Unfortunately, the rest of the storytelling surrounding the ASA once again felt underwhelming in this episode, especially where Jefferson and Lynn were concerned. Lynn trying to help a struggling Green Light victim whose cells are degrading presents some promise, particularly when Jefferson surprisingly talks as if she’s an asset, much like Odell, but the conflicts between Jefferson and Lynn regarding their subject feel very forced here. Jefferson suddenly seeing his fellow Green Light metahumans as disposable in any respect feels especially out-of-character for him to boot! Not only that, but Jefferson’s friction with Commander Williams also ends up going nowhere, instead merely leading to the revelation that the ASA are still aware of Jefferson’s energy signature, and are forcing their metahuman subjects to fight each other for research. Well, duh! This isn’t terribly shocking on either count, and once again makes Jefferson and Lynn feel like they’re forcibly benched, so that Black Lightning’s supporting cast can get heightened focus during the ASA occupation.

The rest of the storylines in the episode are barely worth mentioning, and are just awkwardly dumped in here and there, without a real sense of flow or engagement. Moments like the Markovians rallying troops, and Lala taking apparent leadership of The 100, could have been interesting, but they’re lacking in any real sense of drama or dread. Lala being gunned down by lieutenants of The 100, only to be resurrected and thus take their loyalty, is completely predictable and underwhelming in execution for example, since viewers are already well aware of the fact that Lala can’t be killed by mere bullets. Likewise, Gambi forming an alliance with Henderson, forcing him to side with the ASA in public, but work against them in private, also presents some promise, particularly when Gambi makes use of some of his hologram technology to pose as an ASA solider on the streets of Freeland. All this amounts to however is Gambi stealing some piece of tech so that he can better communicate with Anissa, which merely tips Anissa off to the patrols that she would have easily beaten anyway. It does little but eat up more runtime in an episode that’s already a pretty big mess of story arcs.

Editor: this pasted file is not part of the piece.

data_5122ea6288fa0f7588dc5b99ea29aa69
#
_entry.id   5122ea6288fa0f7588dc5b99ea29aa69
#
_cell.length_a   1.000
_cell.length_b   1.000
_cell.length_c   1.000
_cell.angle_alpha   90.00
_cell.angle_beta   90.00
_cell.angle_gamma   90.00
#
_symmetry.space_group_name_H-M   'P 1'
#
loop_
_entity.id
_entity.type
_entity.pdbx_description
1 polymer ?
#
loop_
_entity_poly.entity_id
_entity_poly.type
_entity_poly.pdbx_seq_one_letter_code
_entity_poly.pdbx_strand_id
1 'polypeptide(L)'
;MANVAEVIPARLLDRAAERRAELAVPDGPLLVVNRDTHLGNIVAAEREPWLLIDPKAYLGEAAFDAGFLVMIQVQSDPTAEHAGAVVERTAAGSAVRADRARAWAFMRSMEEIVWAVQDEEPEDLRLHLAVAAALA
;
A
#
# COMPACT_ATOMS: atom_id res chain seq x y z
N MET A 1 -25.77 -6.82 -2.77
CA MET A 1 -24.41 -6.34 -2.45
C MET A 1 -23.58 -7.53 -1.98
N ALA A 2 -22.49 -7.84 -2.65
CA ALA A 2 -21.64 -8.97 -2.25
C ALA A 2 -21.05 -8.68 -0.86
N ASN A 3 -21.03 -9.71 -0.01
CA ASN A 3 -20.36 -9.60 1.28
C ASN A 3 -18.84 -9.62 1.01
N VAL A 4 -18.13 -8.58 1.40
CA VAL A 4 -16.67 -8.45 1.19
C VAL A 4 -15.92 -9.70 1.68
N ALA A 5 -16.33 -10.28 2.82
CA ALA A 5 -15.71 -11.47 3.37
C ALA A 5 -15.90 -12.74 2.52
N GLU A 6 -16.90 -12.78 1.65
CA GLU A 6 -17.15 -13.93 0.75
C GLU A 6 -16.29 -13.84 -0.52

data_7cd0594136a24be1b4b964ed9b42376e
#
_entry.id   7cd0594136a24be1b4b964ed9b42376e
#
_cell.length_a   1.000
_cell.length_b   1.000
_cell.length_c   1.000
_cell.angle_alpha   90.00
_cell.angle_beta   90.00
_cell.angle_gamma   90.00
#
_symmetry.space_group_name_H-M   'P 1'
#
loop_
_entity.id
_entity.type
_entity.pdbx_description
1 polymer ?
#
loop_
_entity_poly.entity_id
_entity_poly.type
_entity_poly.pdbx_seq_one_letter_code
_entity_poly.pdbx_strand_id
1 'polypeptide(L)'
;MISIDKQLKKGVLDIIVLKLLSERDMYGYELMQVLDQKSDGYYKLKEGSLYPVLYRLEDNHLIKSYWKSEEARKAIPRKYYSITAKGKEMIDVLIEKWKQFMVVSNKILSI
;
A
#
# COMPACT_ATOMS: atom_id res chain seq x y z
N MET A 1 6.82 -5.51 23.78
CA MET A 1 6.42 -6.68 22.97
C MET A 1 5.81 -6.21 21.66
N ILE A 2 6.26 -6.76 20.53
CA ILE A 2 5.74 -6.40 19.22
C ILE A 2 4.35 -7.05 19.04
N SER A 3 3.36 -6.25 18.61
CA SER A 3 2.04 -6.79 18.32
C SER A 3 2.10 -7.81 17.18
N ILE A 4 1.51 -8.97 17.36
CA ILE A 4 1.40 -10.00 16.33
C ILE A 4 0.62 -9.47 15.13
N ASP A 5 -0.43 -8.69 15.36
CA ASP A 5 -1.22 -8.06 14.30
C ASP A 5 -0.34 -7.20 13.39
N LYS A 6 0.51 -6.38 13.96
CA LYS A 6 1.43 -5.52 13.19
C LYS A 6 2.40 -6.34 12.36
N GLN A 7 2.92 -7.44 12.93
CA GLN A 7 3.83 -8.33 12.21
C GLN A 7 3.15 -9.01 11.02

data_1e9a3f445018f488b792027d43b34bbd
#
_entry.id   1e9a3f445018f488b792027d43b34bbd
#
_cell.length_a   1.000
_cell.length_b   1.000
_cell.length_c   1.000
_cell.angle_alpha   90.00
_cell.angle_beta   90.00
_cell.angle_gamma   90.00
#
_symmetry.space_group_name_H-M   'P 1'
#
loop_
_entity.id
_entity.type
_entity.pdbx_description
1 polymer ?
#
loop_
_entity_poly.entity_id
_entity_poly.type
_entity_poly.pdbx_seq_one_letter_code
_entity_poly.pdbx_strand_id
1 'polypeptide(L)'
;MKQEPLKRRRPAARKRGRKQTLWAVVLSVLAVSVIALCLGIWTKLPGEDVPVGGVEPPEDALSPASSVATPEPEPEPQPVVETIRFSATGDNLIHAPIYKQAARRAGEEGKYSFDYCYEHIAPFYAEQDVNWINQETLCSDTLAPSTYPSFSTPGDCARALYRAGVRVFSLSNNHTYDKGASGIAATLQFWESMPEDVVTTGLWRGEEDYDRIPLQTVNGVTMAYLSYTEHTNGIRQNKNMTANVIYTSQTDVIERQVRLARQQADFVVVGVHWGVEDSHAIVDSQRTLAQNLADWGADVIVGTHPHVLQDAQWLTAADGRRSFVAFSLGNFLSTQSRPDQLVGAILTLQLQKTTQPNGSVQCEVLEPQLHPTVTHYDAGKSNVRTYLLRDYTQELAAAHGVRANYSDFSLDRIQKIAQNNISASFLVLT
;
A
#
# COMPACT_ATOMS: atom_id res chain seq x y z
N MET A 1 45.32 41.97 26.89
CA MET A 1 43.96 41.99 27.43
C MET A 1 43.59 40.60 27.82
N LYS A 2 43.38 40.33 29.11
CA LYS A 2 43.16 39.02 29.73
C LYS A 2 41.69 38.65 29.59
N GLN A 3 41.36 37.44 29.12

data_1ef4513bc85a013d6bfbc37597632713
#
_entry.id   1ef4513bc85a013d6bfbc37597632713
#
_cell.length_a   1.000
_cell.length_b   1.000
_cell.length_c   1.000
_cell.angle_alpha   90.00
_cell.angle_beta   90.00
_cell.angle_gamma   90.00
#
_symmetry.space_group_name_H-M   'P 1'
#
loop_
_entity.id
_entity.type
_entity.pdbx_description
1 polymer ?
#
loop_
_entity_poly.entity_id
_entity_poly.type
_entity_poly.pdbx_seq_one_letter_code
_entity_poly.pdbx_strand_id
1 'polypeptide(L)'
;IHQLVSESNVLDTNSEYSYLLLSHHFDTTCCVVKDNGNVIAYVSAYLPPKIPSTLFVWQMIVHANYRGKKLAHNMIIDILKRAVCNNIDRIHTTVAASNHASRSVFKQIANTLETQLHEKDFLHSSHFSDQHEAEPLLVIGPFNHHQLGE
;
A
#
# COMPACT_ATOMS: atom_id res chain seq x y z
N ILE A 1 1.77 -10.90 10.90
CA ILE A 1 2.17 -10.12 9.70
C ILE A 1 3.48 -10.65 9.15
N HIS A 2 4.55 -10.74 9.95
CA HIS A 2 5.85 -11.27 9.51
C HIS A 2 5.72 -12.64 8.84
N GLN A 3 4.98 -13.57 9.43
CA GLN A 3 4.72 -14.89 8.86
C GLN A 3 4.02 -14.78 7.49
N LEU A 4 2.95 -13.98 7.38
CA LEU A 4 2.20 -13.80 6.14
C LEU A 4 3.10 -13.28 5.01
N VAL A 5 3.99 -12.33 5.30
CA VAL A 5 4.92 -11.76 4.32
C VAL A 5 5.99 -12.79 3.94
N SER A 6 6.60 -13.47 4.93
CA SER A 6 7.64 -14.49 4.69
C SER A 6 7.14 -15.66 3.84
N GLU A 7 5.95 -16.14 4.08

I do at least get the sense that Black Lightning is going somewhere with this car crash of storytelling, but it has to waste a week laying the foundation for the next duo of offerings from the, “Book of Occupation” story pod, and that’s very disappointing. “The Book of Occupation: Chapter Two: Maryam’s Tasbih” is frustratingly disjointed and uneven with its plotting, presenting good story arcs for the resurrected Khalil and the Pierce sisters, but almost everyone else is left to languish around and either barely accomplish anything, or go through the motions of predictable, uninteresting story arcs. The ASA’s stranglehold on Freeland is predictably not loosening at all either, even as Jefferson brings up the very speculation that I wondered about during the season premiere; If the entire invasion is a government ploy to capture and experiment on metahumans in Freeland. That question still hasn’t yet been answered, but regardless of what the ASA or Markovia is up to, hopefully the show can find a more interesting and consistent obstacle to engage Black Lightning’s ensemble of characters with, rather than just leaving them to impotently struggle against the inevitable.

Black Lightning 3.2: "The Book of Occupation: Chapter Two: Maryam's Tasbih" Review
Black Lightning stalls with a highly uneven, overstuffed episode in, "The Book of Occupation: Chapter Two: Maryam's Tasbih", which doesn't do much to advance the current conflicts from the ASA occupation.
  • Anissa's increasing brutality as Blackbird
  • Jennifer struggling to protect the home front
  • Khalil being resurrected as a mindless ASA weapon
  • Jefferson/Lynn conflicts are forced and annoying
  • Lala seizing power in The 100 is underwhelming
  • Gambi/Henderson alliance is under-utilized
65%Overall Score
Reader Rating: (0 Votes)